Blind Spot

A gigantic blind spot of about 99% of academics, thinkers, and theorists is their incapacity to see that leftism has been completely absorbed by neoliberalism. There is no leftism, absolutely none at all, that doesn’t aggressively battle on the side of neoliberalism.

Their mistake comes from a very primitive way of thinking. They have memorized that “the Left = good” and “neoliberalism = bad.”. So the two have to be on opposite sides. All evidence to the contrary – which is pretty much all evidence, period – is dismissed.

There are some rare exceptions – Patrick Deneen, for instance – but they are rare.

Another funny thing is how people use “neoliberal” as a stand in for “anything that I vaguely dislike.” Academics, for instance, are seriously arguing that opposing the transformation of colleges into online diploma mills is “neoliberal.” They want to stay at home and not to have to go to work – which is totally understandable – but that doesn’t sound too noble. Instead they declare that they will proudly veg out on the sofa as a hugely subversive act of their anti-neoliberal struggle.

15 thoughts on “Blind Spot”

  1. “Academics…. want to stay at home and not to have to go to work – which is totally understandable”

    How is that totally understandable? I hate staying home and doing remote work. I wouldn’t want to have to be at the university 5 days a week but going in every week has improved my mood a lot.
    Yesterday I saw five different people who happened to be in at the same time and it was very pleasant (and three of us went for lunch together, two of us hate the remote thing and the third didn’t mind that much but had far fewer students and did a lot of skype type things which isn’t feasible for us).
    I realize there are those that there are academics who don’t care about teaching or who hate their colleagues on principle – but why do sane people listen to freaks like that?


    1. I’m with you. I signed up for in-person teaching in the Fall. But it’s impossible to convince people. A popular argument is that it’s a lie that students prefer in-person teaching. Even though every survey of student opinion shows students detest online teaching.

      What’s even more ridiculous, most people didn’t even sign up for synchronous online teaching (e.g. Zoom). Most chose asynchronous which consists of dumping a bunch of powerpoints online and not doing much else.


      1. I’m teaching two sections this fall (one huge class is split into three, one online section with an immunocompromised instructor, and two in-person with me). I will die on the hill that there is a strong emotional component to teaching and that in-person interactions with the teacher are absolutely essential to acquiring and retaining knowledge.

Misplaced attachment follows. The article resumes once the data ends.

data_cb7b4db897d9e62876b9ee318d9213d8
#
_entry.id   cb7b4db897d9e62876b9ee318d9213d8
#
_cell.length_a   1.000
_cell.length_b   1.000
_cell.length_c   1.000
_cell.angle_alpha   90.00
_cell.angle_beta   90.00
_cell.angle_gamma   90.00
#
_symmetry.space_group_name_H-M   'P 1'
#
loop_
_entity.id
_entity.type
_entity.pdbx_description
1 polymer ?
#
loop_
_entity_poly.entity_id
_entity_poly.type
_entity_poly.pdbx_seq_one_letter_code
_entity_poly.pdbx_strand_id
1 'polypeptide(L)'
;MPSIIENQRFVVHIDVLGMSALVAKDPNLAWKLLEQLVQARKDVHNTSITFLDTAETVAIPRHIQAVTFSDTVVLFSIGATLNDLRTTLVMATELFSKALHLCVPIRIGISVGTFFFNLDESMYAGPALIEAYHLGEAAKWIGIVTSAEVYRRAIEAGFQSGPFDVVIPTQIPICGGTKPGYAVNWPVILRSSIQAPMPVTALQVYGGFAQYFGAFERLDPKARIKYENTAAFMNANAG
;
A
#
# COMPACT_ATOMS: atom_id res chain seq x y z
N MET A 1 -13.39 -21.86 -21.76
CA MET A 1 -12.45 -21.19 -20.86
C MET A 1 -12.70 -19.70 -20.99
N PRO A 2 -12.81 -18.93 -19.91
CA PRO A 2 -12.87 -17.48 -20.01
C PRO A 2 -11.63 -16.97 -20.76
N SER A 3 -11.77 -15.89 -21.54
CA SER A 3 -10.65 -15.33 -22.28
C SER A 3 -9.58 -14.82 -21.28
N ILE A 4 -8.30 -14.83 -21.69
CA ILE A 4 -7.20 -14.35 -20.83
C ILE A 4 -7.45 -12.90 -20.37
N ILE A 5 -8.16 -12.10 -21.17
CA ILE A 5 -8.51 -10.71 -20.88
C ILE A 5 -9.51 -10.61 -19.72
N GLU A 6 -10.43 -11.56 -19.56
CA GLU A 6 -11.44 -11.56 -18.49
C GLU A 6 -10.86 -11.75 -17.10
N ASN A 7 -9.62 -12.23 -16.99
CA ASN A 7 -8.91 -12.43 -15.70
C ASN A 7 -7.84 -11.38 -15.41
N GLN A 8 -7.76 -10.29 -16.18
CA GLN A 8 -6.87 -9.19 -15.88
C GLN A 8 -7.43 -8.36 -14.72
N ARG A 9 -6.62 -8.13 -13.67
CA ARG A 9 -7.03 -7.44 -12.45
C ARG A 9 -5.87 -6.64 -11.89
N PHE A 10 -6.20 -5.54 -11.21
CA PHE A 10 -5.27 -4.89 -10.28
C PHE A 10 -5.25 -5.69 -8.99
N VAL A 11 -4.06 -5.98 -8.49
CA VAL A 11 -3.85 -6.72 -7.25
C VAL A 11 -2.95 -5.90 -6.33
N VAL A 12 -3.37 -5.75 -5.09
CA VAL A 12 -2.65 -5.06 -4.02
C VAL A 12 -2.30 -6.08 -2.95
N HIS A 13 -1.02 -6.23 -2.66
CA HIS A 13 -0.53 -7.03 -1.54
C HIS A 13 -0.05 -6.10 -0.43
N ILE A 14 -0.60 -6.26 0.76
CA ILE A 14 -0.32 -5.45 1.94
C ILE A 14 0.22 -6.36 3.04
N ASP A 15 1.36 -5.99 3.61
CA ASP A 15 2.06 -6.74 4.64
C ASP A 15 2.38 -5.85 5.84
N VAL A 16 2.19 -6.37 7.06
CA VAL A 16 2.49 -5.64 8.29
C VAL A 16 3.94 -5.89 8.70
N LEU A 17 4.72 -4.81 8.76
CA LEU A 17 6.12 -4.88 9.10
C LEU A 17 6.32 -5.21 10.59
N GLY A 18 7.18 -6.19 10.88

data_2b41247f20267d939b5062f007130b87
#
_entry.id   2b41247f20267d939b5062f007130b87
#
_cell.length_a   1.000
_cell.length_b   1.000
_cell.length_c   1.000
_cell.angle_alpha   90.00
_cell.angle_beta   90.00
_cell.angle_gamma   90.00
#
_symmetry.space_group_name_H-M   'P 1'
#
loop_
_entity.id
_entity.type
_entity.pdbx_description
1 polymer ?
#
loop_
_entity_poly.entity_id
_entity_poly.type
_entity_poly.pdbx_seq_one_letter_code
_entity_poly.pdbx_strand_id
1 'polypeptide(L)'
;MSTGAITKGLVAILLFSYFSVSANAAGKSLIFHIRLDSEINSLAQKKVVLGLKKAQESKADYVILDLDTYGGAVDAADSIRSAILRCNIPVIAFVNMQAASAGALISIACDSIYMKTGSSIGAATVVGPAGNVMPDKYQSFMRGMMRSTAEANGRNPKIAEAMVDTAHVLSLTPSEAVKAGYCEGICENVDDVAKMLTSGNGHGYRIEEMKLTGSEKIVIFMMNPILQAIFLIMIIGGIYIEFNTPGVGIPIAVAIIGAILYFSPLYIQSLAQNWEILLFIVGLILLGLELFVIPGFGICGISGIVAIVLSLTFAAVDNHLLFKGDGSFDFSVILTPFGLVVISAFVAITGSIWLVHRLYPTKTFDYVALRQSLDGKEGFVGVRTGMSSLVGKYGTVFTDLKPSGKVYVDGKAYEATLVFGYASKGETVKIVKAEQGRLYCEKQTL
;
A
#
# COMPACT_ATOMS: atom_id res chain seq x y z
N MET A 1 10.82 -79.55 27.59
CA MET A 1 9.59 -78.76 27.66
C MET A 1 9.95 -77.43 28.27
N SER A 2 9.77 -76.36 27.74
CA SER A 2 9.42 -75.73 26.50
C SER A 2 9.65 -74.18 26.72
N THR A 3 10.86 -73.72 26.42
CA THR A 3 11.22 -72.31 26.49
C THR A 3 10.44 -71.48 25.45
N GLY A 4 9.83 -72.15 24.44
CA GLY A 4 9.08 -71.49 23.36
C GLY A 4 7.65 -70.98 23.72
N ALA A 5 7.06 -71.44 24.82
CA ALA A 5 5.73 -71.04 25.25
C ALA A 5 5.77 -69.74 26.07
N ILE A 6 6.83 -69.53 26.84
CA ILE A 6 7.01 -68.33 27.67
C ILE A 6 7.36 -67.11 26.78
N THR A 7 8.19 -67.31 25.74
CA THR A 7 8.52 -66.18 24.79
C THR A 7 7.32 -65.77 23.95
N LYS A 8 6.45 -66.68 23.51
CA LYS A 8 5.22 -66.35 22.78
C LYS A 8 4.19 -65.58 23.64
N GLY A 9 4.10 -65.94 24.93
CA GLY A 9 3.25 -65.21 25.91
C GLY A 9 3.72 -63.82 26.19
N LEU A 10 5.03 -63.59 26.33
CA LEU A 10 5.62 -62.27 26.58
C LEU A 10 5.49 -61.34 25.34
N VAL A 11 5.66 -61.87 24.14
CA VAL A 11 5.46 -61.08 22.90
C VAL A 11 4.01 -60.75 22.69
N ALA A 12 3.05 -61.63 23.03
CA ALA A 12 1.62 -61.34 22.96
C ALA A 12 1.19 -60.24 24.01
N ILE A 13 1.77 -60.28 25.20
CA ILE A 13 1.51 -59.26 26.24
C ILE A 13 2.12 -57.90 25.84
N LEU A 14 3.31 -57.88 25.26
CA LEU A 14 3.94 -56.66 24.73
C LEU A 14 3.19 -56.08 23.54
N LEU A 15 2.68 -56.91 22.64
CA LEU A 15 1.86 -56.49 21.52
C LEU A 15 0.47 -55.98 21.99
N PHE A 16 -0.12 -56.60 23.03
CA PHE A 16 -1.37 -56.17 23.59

I find it hilarious that the super progressive flipped classroom (which I abhor) must move completely online because students working in small groups (which usually amounts to the blind leading the blind, or everyone copying off and/or wasting the time of the one competent student) is impossible amid social distancing.

        Liked by 2 people

        1. In foreign languages, this in-person interaction is absolutely key. If it weren’t, there would be an effective online system for language learning, and there isn’t. So I’m with you.

          Liked by 1 person

      2. I’m requesting synchronous online teaching for the fall. I won’t like it, though, because it’s definitely more work than face-to-face. I think that most of my colleagues understand that students actually prefer in-person instruction, but overall, they are more alarmist about covid-19 than I thought. I would have chosen face-to-face, but my partner has diabetes and he is currently recovering from pneumonia. So I don’t want to risk contracting the virus and then transmitting it to him.


        1. I totally understand!

          I tried talking myself into Zoom teaching but I can’t see it. When I can’t imagine something, it always means it’s not going to happen so I gave up.


  2. You are right. But I would say: Neoliberalism used to be the target of scorn, but then it became right-wing populism and Brexit. The UE became the left-wing dream, even though it is clearly Neo-liberal. The neoliberalism and liberalism itself can be united in denouncing racism and nationalism.

    Liked by 1 person

    1. Do you mean left, or liberal-centrist? You sound like you’re describing the mainstream Democratic Party, not the left.


      1. Honestly, the myth of “a good left” that exists somewhere but nobody has seen it yet has got to go.

        Here’s a detailed example of neoliberal leftism:

        View at

        Curiously, these leftists only persecute small businesses, clearing the path for big business to sweep in and take over. They also raze poor neighborhoods, preparing them for gentrification.


        1. BLM is progressive in some ways but it’s not clear to me how it’s a “leftist” organization, really — there’s no critique of capitalism that I’ve seen in its materials, for instance


          1. That’s exactly what I’m saying. The only left that actually exists has abandoned all critique of capitalism and now serves as a wrecking ball for neoliberalism.


            1. One wonders how marginalized you can be, if you have Target, Disney, Amazon, Twitter, Facebook, and every other giant megacorporation, vocally on your side.


              1. And not only on your side but give you tons of money and destroy anybody who disagrees with you.

                Ooh, I’m such a great revolutionary. The entirety of big business is on my side. These people are idiots and hypocrites.


          2. “BLM is progressive in some ways”

            How can “race” nationalists – either “white” nationalists or “black” nationalists – ever be considered “progressive” in any way?


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